Non-viral induction of transient cell reprogramming in skeletal muscle to enhance tissue regeneration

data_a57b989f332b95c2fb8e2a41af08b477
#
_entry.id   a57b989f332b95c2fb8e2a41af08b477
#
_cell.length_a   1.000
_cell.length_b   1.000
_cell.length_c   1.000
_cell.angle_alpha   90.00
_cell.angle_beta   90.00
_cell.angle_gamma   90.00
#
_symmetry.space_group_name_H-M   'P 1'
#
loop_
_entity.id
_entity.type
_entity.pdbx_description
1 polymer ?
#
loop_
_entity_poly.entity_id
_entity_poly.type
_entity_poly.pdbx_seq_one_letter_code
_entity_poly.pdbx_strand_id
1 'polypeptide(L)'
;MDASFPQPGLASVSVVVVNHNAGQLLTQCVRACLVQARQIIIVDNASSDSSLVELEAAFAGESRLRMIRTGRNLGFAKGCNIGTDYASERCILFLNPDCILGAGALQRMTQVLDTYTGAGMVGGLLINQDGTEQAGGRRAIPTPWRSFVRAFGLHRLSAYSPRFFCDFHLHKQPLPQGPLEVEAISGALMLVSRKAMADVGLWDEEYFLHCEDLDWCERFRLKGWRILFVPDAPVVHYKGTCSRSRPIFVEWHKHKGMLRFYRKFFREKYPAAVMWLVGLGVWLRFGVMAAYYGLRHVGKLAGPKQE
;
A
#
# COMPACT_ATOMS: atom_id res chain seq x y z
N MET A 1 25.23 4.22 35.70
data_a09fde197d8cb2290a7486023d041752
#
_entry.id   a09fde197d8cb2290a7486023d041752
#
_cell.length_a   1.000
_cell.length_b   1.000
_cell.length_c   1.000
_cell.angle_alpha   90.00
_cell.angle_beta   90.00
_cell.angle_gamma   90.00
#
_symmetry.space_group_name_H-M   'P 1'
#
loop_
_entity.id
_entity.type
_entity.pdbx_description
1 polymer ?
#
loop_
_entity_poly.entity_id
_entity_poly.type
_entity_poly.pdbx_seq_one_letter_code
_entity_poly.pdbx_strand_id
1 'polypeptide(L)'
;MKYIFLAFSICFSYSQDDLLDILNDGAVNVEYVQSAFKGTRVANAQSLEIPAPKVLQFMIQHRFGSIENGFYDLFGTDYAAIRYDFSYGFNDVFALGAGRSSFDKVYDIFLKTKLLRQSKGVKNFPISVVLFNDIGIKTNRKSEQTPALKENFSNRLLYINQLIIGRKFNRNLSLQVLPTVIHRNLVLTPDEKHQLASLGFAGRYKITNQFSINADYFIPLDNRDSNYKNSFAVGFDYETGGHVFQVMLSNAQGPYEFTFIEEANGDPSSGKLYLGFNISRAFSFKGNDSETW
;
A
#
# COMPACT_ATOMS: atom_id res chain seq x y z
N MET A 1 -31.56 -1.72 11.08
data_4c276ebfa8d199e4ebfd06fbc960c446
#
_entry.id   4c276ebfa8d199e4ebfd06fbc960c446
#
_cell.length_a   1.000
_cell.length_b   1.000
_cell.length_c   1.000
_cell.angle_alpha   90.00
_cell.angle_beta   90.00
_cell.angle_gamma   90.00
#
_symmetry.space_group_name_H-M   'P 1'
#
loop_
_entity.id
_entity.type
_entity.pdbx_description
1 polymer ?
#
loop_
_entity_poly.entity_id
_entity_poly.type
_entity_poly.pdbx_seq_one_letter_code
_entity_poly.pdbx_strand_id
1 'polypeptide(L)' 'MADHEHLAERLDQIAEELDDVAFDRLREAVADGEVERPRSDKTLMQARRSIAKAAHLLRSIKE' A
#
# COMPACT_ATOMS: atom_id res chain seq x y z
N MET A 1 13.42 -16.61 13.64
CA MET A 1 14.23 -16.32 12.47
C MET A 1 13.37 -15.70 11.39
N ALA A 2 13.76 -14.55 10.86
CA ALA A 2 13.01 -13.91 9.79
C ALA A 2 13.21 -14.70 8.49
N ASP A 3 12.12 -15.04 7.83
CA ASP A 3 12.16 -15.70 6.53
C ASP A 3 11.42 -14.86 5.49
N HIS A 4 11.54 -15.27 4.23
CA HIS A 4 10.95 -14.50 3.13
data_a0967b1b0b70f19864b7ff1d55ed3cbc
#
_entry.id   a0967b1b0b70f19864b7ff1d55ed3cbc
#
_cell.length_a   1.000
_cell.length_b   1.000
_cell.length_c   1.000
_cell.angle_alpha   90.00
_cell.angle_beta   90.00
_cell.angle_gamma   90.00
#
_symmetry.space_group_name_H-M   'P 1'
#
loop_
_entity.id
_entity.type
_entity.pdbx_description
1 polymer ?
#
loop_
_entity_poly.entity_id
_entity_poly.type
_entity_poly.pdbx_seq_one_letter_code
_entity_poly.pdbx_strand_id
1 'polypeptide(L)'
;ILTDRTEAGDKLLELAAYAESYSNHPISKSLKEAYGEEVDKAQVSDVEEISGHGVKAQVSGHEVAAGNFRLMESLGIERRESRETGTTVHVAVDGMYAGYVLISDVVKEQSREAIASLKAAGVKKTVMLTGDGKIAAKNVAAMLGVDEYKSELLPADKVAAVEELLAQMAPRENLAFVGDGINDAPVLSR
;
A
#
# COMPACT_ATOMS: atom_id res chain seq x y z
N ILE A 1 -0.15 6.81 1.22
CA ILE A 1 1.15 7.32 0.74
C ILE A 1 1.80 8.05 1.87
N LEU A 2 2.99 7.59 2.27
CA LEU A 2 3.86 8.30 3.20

Somatic cells can be reprogrammed to pluripotency in vivo by overexpression of defined transcription factors. While their sustained expression triggers tumorigenesis, transient reprogramming induces pluripotency-like features and proliferation only temporarily, without teratoma formation. We sought to achieve transient reprogramming within mouse skeletal muscle with a localized injection of plasmid DNA (pDNA) and hypothesized that this would enhance regeneration after severe injury. Intramuscular administration of reprogramming pDNA rapidly upregulated pluripotency (Nanog, Ecat1, Rex1) and early myogenesis genes (Pax3) in the healthy gastrocnemius of various mouse strains. Mononucleated cells expressing such markers appeared promptly in clusters among myofibers, but proliferated only transiently and did not lead to the generation of teratomas. Nanog was also upregulated in the gastrocnemius when reprogramming factors were administered 7 days after laceration of its medial head. Enhanced tissue regeneration after reprogramming was manifested by the accelerated appearance of centro-nucleated myofibers and reduced fibrosis. These results suggest that in vivo transient reprogramming may constitute a novel strategy towards the acceleration of regeneration following muscle injury, based on the induction of transiently-proliferative, pluripotent-like cells in situ. Further research to achieve clinically meaningful functional regeneration is warranted.